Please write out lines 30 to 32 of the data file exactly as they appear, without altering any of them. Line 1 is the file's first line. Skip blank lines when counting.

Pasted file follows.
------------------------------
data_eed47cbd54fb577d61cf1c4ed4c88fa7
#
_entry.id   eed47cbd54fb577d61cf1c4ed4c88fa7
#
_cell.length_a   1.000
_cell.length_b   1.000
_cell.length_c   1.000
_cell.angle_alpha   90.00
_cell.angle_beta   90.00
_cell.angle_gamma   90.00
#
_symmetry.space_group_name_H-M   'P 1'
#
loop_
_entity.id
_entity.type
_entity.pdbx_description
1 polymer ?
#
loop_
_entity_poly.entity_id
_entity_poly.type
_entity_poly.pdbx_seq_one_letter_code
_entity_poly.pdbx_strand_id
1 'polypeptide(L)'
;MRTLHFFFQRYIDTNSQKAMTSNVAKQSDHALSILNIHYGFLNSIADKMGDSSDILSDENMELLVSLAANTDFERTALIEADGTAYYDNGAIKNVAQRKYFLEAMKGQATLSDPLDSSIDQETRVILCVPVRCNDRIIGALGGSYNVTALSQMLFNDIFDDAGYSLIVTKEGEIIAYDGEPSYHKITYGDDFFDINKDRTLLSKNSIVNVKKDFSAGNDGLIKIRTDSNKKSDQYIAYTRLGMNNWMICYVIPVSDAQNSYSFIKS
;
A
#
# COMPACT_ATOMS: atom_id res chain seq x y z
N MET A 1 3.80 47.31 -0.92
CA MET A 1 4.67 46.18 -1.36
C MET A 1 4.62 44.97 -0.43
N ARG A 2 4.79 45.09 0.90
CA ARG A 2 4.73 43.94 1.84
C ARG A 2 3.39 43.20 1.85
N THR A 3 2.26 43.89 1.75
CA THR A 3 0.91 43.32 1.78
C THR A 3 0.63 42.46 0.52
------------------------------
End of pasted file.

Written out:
# COMPACT_ATOMS: atom_id res chain seq x y z
N MET A 1 3.80 47.31 -0.92
CA MET A 1 4.67 46.18 -1.36